The World Is A Safer Place Now Than It Was 25 Years Ago, Research Shows, Which Is Definitely Positive News
Taking one look at any news-related publication is usually enough to send your blood pressure through the roof: doom and gloom is everywhere. But when you look at things from a more careful and broad perspective, the world is a safer place now than it has ever been before, so try not to feel too down about things.
Recent evidence for widespread increased safety comes to us from the Global Burden of Diseases and Injuries (GBD) database, as analyzed by researchers at the University of Washington's Institute for Healthcare Metrics and Evaluation. This analysis, led by Dr. Juanita Haagsma, looked at almost 50 types of injury (and resulting deaths) occurring in 188 countries. It measured the state of human lifespans in "disability adjusted life years," which take into account how healthy people are during their lifetimes (instead of just how many years they manage to stay alive, in whatever shape).
Between 1990 and 2013, deaths from injuries dropped by a staggering 31 percent (which is really quite remarkable, because it's not like 1990 was the dark ages to begin with). Road injuries caused the most deaths (29 percent of the total number of deaths), but this may be attributable to increased availability of transportation because cars themselves are getting safer.
The next most common causes of injury were self-harm (including suicide) and then falls. Interpersonal violence came in fifth, accounting for less than nine percent of the injuries recorded. Though such violence remains at a higher level in Sub-Saharan Africa than in Europe, for example, the levels are still declining (if slowly) in the former.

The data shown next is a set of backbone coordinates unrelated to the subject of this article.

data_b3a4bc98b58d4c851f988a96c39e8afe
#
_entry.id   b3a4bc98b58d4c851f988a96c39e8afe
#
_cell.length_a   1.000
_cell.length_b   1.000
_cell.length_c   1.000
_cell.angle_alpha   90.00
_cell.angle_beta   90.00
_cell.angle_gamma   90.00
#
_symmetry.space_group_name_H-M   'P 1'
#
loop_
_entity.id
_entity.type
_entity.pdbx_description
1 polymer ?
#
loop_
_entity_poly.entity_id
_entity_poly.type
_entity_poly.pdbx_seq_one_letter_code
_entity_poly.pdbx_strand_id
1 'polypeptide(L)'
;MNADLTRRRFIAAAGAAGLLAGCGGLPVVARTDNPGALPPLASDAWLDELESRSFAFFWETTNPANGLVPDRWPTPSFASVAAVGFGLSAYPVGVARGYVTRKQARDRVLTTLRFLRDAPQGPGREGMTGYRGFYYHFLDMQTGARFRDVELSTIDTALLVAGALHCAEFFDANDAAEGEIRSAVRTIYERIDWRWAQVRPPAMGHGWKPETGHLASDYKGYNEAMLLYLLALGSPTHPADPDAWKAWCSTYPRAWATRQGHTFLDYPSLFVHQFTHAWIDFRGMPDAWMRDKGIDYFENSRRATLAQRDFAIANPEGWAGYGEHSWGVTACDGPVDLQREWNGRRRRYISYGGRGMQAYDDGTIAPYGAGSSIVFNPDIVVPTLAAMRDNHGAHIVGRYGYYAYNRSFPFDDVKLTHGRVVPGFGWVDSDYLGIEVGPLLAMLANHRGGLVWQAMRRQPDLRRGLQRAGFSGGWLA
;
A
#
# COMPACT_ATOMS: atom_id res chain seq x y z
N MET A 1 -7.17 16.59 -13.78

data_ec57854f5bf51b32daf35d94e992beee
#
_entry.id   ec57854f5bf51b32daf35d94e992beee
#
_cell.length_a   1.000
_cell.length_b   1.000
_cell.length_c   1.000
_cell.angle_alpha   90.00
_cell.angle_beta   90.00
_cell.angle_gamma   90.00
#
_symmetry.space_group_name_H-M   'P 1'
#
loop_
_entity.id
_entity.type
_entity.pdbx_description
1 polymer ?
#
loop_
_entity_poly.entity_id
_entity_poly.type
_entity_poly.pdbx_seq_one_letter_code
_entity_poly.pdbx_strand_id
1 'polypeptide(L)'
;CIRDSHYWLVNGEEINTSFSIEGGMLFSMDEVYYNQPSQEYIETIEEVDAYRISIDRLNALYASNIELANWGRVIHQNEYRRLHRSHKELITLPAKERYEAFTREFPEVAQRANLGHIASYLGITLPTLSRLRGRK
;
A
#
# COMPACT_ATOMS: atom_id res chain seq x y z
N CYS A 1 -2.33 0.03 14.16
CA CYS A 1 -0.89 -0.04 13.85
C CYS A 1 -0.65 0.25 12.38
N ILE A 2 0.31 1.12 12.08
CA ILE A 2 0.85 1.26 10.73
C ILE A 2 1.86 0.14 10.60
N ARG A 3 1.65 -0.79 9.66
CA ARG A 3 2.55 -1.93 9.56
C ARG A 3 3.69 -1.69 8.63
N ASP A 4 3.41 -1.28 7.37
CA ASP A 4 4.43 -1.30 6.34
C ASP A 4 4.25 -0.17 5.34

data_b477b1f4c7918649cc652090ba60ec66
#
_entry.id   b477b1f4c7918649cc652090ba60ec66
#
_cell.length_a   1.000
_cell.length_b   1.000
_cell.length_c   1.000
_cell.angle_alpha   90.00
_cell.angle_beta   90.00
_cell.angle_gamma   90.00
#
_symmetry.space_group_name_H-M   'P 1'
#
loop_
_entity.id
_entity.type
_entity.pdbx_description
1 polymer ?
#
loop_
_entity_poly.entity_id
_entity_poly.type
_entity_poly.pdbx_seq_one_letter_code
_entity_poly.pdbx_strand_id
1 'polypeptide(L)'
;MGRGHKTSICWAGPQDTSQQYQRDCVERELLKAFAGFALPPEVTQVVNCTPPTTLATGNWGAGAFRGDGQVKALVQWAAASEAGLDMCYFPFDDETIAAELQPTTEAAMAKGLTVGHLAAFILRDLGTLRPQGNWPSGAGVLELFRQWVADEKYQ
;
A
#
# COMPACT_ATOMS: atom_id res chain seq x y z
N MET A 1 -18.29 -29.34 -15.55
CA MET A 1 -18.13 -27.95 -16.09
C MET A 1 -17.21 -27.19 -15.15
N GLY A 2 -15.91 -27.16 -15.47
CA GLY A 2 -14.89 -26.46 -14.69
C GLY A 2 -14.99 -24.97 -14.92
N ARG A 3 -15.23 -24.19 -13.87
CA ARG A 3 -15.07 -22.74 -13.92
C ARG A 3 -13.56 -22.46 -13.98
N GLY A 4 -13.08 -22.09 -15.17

Of course, none of this is to deny that certain places and people continue to be affected by seriously unsafe conditions.
These figures didn't include the human toll of disease, which is complicated because first-world life has cured some diseases but created other ones. But this new evidence is actually just one study amongst many showing that the world is generally less dangerous than it used to be. The proximate causes of danger change from era to era, and different societies experience progress in fits and starts, but things are improving overall.
Of course, none of this is to deny that certain places and people continue to be affected by seriously unsafe conditions. It would hardly be any consolation to the victims of the recent Paris attacks to point out that the odds of that having happened were slim, for instance. And unsafe conditions aren't always dramatic: America's white middle class has been dying prematurely for a while now, and it took academics quite some time to notice.
But the doomsayers, who argue that modern life (including urbanization, alienation, and the like) is getting worse by the minute, are wrong. When you look at the situation from an empirical perspective, it is very difficult to find any objective measure upon which life is consistently getting worse across the board for humankind. The world is getting richer, and though wealth and technology bring new challenges, they also bring the means to solve many of the old ones.
Images: Mr Korn Flakes/Fotolia, Giphy